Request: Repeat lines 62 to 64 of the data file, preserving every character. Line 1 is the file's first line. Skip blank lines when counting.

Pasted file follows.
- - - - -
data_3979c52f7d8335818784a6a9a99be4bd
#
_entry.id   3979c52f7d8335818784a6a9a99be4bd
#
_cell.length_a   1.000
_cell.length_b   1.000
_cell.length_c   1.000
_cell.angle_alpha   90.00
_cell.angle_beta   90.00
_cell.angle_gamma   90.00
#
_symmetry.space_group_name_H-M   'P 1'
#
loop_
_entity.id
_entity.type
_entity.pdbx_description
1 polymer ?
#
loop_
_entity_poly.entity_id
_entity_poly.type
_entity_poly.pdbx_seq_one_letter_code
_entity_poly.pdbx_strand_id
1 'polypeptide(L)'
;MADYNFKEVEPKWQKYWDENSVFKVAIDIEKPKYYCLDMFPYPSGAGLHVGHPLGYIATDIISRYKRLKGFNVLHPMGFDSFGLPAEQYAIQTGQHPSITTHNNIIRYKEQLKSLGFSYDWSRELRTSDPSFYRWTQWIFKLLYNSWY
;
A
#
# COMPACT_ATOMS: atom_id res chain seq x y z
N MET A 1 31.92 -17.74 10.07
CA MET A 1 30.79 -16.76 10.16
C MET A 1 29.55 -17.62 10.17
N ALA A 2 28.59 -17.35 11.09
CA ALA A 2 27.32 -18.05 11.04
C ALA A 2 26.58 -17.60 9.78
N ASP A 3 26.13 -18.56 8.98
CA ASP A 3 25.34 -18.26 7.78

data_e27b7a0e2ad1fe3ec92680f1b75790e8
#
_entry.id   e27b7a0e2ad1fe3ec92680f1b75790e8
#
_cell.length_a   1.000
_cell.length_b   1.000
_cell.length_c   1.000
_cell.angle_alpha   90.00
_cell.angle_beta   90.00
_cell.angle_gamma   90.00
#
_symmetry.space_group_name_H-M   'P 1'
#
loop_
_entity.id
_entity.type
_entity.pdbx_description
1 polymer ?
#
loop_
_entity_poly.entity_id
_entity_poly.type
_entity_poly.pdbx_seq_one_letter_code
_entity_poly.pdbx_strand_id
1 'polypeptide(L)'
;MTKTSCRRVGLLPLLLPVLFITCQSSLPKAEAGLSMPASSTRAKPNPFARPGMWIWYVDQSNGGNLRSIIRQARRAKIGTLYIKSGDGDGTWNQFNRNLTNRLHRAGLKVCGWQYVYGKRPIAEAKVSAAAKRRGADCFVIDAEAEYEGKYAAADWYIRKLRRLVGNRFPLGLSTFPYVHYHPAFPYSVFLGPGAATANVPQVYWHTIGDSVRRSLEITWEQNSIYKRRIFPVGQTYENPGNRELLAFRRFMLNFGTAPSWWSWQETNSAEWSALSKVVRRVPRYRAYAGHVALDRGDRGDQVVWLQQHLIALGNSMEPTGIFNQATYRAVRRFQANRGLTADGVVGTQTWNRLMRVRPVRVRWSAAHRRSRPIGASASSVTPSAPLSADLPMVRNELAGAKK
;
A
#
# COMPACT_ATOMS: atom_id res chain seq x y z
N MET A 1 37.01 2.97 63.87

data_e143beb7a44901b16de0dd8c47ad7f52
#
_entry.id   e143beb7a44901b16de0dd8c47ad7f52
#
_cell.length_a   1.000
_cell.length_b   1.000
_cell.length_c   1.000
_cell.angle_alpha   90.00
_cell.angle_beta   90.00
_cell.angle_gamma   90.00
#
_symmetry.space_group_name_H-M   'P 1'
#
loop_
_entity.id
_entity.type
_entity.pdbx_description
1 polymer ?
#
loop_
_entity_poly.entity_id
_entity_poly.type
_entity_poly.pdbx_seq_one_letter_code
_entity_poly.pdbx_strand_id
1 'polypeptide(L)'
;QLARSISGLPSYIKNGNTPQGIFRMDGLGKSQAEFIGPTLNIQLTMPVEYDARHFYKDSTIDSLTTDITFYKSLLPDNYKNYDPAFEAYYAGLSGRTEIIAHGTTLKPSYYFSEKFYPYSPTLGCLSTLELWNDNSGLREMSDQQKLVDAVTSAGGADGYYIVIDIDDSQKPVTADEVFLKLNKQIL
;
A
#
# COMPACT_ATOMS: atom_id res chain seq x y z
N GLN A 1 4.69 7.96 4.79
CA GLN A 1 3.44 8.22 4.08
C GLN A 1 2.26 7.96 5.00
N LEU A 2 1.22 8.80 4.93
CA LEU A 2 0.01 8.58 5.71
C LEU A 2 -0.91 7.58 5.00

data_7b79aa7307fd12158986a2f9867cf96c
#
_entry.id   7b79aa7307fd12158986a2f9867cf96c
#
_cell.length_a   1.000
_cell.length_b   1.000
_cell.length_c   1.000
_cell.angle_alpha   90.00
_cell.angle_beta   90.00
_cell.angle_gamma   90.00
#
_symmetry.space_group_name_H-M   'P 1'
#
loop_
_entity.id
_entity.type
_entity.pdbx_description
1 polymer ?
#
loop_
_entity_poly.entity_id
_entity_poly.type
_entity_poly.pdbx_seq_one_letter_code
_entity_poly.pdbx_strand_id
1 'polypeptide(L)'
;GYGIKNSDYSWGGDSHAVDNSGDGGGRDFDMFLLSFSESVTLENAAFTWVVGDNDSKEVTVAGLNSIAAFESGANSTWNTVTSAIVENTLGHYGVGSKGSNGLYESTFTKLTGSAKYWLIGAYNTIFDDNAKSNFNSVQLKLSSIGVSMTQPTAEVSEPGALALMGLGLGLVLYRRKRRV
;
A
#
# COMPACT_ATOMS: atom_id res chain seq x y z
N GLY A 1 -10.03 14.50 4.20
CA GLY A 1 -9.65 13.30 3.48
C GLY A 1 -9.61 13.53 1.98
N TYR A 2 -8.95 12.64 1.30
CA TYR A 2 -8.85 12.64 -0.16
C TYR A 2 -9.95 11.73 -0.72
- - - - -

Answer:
_entity_poly.pdbx_strand_id
1 'polypeptide(L)'
;MTKTSCRRVGLLPLLLPVLFITCQSSLPKAEAGLSMPASSTRAKPNPFARPGMWIWYVDQSNGGNLRSIIRQARRAKIGTLYIKSGDGDGTWNQFNRNLTNRLHRAGLKVCGWQYVYGKRPIAEAKVSAAAKRRGADCFVIDAEAEYEGKYAAADWYIRKLRRLVGNRFPLGLSTFPYVHYHPAFPYSVFLGPGAATANVPQVYWHTIGDSVRRSLEITWEQNSIYKRRIFPVGQTYENPGNRELLAFRRFMLNFGTAPSWWSWQETNSAEWSALSKVVRRVPRYRAYAGHVALDRGDRGDQVVWLQQHLIALGNSMEPTGIFNQATYRAVRRFQANRGLTADGVVGTQTWNRLMRVRPVRVRWSAAHRRSRPIGASASSVTPSAPLSADLPMVRNELAGAKK